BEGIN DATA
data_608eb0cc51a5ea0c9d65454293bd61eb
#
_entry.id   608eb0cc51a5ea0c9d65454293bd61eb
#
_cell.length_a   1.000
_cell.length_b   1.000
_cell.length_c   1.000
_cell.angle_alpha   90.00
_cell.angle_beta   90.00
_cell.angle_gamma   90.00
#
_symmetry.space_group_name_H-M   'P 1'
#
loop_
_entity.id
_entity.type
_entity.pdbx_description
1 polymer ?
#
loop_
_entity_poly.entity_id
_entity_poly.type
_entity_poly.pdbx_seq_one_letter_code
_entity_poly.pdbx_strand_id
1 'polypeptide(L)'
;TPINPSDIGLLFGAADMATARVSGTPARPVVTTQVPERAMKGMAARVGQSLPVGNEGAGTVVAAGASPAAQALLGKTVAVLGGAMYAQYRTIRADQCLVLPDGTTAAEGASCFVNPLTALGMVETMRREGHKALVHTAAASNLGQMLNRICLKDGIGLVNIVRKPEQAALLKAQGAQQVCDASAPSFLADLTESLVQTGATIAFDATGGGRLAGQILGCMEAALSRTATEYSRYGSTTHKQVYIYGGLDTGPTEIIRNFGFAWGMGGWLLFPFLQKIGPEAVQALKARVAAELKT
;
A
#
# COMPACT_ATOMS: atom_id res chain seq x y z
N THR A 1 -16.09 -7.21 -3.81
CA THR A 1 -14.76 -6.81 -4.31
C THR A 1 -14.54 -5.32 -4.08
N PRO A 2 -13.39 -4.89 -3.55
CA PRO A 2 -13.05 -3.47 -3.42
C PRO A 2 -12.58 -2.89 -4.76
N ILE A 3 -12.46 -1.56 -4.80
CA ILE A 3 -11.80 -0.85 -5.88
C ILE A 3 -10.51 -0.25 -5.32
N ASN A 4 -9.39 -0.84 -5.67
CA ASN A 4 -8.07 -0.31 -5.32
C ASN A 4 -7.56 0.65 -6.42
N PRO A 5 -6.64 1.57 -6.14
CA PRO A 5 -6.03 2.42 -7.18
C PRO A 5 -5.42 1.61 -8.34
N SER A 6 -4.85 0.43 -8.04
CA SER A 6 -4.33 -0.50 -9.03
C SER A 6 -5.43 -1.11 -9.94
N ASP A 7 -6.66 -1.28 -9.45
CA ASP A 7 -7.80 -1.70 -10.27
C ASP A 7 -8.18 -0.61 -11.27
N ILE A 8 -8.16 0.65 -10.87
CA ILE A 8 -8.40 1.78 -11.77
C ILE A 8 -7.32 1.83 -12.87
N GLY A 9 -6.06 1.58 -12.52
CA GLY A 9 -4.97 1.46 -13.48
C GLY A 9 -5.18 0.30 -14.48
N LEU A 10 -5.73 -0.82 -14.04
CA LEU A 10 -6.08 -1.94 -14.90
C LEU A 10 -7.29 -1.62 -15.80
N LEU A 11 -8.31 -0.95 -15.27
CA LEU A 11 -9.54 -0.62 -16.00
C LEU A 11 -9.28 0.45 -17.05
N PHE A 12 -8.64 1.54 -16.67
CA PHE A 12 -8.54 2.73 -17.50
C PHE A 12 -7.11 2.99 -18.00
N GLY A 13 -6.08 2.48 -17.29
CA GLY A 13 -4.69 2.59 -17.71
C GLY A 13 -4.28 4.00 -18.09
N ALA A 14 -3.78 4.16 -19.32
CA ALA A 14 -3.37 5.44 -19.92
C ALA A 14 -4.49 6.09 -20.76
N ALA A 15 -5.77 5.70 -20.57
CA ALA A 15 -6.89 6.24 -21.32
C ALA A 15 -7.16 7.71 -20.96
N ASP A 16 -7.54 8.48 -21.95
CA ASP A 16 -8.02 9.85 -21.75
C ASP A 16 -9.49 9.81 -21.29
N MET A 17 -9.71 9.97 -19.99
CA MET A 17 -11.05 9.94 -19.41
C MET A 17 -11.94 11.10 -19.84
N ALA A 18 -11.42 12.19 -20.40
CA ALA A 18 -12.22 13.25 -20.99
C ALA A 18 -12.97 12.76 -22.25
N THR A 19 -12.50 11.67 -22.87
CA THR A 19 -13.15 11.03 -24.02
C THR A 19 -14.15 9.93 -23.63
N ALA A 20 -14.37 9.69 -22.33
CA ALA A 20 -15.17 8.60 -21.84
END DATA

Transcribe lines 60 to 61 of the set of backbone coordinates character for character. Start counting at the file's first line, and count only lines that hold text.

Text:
C LEU A 10 -7.29 -1.62 -15.80
N LEU A 11 -8.31 -0.95 -15.27